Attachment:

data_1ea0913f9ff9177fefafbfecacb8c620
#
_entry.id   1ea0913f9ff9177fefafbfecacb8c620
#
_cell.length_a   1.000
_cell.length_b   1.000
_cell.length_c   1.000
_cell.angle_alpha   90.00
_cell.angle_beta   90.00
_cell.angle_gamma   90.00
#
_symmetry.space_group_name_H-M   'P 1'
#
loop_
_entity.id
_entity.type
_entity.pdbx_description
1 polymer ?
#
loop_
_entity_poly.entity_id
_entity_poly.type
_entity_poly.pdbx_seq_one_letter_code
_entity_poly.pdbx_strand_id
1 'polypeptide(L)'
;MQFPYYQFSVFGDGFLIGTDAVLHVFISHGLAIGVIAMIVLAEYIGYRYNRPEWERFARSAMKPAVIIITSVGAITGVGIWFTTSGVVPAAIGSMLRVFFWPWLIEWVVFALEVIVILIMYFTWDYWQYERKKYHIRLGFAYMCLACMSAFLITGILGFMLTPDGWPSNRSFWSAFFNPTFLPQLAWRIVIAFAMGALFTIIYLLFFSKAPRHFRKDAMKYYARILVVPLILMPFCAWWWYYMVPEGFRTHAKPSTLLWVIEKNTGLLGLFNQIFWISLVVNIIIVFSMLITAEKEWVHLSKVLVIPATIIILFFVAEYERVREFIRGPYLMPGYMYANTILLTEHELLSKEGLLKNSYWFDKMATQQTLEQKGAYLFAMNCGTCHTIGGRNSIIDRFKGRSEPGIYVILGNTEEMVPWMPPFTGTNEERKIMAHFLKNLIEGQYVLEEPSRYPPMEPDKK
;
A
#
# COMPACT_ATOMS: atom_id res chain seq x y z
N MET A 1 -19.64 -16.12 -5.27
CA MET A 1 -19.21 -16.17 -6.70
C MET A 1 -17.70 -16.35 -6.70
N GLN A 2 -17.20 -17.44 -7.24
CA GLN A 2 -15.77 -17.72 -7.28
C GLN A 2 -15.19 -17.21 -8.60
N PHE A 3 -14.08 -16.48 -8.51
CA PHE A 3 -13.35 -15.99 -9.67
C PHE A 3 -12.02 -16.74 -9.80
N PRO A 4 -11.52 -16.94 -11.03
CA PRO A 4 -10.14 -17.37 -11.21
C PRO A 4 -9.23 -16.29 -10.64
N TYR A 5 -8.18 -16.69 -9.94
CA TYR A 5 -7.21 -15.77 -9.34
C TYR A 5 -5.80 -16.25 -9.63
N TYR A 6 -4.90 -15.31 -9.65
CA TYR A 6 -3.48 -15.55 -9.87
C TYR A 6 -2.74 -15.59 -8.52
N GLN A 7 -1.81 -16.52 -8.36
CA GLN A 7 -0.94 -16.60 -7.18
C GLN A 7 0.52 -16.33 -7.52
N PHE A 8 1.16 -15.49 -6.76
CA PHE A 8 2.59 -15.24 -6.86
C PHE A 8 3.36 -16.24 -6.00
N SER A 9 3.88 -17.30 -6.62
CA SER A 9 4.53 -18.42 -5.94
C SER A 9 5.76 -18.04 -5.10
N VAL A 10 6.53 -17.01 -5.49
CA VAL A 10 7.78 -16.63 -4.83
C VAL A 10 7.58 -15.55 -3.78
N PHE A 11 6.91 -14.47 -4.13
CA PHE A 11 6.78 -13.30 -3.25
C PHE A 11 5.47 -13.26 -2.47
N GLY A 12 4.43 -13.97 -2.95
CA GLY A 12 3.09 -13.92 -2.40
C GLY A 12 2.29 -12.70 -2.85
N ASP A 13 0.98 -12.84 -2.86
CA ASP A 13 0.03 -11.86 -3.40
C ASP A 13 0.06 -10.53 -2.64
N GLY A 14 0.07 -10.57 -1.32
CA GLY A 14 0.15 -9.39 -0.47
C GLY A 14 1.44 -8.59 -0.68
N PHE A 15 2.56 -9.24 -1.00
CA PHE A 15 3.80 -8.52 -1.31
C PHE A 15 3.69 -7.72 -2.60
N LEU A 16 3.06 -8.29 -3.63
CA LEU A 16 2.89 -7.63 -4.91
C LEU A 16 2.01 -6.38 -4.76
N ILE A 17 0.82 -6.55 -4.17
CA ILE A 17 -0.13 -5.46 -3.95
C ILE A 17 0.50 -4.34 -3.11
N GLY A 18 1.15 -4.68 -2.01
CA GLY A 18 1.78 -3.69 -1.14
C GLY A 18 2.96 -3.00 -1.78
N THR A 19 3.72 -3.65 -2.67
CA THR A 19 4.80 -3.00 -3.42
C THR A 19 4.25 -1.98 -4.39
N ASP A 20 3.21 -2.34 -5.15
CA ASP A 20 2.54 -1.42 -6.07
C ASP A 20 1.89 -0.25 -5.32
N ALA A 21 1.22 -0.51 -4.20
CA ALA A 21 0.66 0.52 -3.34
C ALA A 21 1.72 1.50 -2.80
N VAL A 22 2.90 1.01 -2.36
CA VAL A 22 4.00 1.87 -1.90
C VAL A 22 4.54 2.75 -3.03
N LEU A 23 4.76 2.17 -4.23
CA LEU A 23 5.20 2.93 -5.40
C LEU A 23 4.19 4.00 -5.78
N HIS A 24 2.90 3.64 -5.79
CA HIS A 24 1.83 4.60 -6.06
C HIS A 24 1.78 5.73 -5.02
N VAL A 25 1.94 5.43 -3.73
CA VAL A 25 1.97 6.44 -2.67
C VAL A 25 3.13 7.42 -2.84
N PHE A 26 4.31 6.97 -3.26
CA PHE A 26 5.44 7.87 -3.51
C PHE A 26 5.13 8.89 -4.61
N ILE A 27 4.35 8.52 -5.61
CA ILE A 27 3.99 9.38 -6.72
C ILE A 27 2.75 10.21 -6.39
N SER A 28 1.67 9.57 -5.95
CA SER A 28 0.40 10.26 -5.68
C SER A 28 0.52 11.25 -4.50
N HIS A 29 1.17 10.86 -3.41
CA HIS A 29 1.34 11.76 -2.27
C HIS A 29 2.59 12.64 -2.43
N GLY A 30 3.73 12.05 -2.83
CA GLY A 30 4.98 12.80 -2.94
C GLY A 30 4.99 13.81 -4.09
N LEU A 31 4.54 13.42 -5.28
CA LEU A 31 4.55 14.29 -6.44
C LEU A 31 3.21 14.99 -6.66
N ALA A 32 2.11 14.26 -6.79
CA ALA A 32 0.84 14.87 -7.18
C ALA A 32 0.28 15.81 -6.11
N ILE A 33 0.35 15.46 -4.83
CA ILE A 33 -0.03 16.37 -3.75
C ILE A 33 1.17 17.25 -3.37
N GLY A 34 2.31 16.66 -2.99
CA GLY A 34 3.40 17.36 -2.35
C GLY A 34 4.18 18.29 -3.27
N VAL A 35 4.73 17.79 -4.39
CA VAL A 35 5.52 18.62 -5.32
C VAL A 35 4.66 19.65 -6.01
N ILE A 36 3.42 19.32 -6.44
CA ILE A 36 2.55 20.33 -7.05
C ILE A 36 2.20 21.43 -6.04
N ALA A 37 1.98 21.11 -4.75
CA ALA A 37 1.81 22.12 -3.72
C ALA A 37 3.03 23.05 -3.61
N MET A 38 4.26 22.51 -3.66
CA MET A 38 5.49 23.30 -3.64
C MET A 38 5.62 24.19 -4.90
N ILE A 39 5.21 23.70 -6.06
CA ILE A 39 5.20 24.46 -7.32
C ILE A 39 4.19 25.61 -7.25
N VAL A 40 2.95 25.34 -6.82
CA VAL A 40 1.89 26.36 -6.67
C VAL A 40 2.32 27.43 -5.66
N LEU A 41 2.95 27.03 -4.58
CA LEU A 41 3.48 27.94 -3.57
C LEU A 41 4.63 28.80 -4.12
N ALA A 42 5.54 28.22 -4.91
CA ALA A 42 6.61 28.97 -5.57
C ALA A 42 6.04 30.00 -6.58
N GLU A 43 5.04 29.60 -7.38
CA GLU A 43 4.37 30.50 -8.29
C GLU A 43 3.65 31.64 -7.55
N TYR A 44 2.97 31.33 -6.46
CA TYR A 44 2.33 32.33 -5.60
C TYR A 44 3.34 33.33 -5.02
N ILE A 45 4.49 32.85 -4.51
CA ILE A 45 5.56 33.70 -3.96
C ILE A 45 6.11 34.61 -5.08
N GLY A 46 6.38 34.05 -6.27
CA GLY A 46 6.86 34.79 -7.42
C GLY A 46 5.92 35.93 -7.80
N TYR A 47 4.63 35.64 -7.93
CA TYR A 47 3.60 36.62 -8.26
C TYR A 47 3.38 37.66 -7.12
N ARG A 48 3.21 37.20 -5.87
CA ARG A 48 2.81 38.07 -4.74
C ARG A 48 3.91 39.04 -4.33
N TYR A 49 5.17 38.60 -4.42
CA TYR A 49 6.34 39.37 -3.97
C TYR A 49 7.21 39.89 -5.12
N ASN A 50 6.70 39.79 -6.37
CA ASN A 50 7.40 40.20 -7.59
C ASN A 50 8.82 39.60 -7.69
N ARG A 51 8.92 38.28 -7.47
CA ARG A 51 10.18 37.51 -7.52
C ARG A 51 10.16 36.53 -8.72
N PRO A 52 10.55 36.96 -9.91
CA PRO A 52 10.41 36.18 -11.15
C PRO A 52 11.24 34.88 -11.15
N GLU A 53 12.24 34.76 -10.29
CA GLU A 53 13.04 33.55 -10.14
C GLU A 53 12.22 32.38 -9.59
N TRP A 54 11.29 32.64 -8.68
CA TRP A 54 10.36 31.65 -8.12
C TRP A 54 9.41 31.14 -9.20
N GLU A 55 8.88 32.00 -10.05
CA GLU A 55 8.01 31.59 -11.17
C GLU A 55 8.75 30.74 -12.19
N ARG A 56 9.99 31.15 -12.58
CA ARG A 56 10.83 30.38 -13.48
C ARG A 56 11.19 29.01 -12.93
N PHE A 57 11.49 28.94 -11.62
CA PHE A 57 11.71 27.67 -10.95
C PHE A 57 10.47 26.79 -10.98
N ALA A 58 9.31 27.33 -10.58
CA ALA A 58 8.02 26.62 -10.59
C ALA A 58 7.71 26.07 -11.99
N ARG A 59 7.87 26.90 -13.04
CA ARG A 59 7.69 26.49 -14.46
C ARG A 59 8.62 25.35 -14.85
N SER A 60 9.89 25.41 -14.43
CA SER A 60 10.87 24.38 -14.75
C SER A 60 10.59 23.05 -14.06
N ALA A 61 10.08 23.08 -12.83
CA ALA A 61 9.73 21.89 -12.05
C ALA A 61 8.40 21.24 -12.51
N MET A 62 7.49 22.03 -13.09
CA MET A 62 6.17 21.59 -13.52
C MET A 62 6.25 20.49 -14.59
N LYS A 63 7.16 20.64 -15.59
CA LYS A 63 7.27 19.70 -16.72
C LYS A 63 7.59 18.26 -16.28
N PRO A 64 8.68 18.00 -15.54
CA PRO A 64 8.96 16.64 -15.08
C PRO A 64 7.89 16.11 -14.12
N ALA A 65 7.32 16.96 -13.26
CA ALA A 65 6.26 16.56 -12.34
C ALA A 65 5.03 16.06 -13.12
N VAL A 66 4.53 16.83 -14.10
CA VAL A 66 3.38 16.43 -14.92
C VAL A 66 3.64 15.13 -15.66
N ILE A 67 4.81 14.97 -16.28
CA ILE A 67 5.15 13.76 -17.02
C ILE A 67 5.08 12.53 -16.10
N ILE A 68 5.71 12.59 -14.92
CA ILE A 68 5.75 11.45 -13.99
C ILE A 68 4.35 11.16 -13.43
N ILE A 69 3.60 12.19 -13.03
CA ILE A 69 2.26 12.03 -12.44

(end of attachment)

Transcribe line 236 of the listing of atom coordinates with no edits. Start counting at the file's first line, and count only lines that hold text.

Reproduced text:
CA ILE A 69 2.26 12.03 -12.44